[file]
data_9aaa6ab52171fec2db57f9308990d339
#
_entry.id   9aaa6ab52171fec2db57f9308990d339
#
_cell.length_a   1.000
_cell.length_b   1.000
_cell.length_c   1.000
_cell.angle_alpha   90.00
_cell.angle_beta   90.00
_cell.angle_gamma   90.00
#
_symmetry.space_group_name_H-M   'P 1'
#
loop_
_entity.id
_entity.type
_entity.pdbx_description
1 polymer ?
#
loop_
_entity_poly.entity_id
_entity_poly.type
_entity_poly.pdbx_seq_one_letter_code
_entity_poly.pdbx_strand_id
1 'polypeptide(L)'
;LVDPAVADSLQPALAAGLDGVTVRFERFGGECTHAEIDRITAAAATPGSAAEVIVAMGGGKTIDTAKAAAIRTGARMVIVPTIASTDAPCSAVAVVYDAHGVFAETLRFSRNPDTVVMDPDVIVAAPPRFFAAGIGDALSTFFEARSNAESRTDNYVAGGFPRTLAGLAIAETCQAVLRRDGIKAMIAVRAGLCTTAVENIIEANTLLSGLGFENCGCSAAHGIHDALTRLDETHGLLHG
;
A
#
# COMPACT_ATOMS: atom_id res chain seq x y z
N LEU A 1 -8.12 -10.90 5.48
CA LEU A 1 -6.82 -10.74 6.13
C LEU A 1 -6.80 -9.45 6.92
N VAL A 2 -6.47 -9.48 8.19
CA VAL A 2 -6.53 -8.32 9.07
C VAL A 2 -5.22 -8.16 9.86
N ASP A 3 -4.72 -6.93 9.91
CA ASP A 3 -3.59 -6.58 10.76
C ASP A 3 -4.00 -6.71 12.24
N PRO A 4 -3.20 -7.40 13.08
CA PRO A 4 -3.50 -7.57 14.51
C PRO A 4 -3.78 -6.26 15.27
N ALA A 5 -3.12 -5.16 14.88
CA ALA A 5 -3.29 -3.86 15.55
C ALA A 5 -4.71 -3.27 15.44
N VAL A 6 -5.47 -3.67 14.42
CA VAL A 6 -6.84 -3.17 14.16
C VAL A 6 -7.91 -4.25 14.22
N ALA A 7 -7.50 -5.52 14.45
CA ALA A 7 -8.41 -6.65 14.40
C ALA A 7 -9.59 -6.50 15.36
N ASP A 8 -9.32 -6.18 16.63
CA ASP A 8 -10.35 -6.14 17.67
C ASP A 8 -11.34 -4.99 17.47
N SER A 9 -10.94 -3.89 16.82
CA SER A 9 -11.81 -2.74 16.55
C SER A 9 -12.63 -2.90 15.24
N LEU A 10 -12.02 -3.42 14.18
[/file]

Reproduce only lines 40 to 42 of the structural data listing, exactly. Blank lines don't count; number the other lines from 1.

N PRO A 4 -3.20 -7.40 13.08
CA PRO A 4 -3.50 -7.57 14.51
C PRO A 4 -3.78 -6.26 15.27